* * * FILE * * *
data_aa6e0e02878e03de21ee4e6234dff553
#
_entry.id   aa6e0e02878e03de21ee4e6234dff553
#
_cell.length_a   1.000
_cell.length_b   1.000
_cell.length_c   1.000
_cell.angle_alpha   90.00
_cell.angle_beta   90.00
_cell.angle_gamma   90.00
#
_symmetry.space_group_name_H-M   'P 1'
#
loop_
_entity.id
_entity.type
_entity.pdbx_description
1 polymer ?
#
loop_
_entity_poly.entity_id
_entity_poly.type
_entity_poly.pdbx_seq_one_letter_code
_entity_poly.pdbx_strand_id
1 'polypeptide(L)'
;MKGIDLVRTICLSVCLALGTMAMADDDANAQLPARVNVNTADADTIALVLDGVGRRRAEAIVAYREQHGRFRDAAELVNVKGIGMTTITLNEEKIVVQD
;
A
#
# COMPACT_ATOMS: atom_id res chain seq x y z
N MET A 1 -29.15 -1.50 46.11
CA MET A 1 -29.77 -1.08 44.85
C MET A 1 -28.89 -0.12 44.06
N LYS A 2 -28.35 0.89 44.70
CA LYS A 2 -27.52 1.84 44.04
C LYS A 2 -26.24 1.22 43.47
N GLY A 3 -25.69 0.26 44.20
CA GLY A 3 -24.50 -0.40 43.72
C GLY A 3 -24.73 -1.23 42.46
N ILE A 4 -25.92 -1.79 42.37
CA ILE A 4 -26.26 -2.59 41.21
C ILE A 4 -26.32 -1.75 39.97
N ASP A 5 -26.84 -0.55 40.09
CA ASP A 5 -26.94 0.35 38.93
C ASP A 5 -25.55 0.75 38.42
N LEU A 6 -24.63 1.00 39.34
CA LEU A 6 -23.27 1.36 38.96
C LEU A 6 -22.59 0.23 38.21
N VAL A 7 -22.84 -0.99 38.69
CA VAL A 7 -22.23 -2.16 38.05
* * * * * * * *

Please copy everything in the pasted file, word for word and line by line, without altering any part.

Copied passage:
data_aa6e0e02878e03de21ee4e6234dff553
#
_entry.id   aa6e0e02878e03de21ee4e6234dff553
#
_cell.length_a   1.000
_cell.length_b   1.000
_cell.length_c   1.000
_cell.angle_alpha   90.00
_cell.angle_beta   90.00
_cell.angle_gamma   90.00
#
_symmetry.space_group_name_H-M   'P 1'
#
loop_
_entity.id
_entity.type
_entity.pdbx_description
1 polymer ?
#
loop_
_entity_poly.entity_id
_entity_poly.type
_entity_poly.pdbx_seq_one_letter_code
_entity_poly.pdbx_strand_id
1 'polypeptide(L)'
;MKGIDLVRTICLSVCLALGTMAMADDDANAQLPARVNVNTADADTIALVLDGVGRRRAEAIVAYREQHGRFRDAAELVNVKGIGMTTITLNEEKIVVQD
;
A
#
# COMPACT_ATOMS: atom_id res chain seq x y z
N MET A 1 -29.15 -1.50 46.11
CA MET A 1 -29.77 -1.08 44.85
C MET A 1 -28.89 -0.12 44.06
N LYS A 2 -28.35 0.89 44.70
CA LYS A 2 -27.52 1.84 44.04
C LYS A 2 -26.24 1.22 43.47
N GLY A 3 -25.69 0.26 44.20
CA GLY A 3 -24.50 -0.40 43.72
C GLY A 3 -24.73 -1.23 42.46
N ILE A 4 -25.92 -1.79 42.37
CA ILE A 4 -26.26 -2.59 41.21
C ILE A 4 -26.32 -1.75 39.97
N ASP A 5 -26.84 -0.55 40.09
CA ASP A 5 -26.94 0.35 38.93
C ASP A 5 -25.55 0.75 38.42
N LEU A 6 -24.63 1.00 39.34
CA LEU A 6 -23.27 1.36 38.96
C LEU A 6 -22.59 0.23 38.21
N VAL A 7 -22.84 -0.99 38.69
CA VAL A 7 -22.23 -2.16 38.05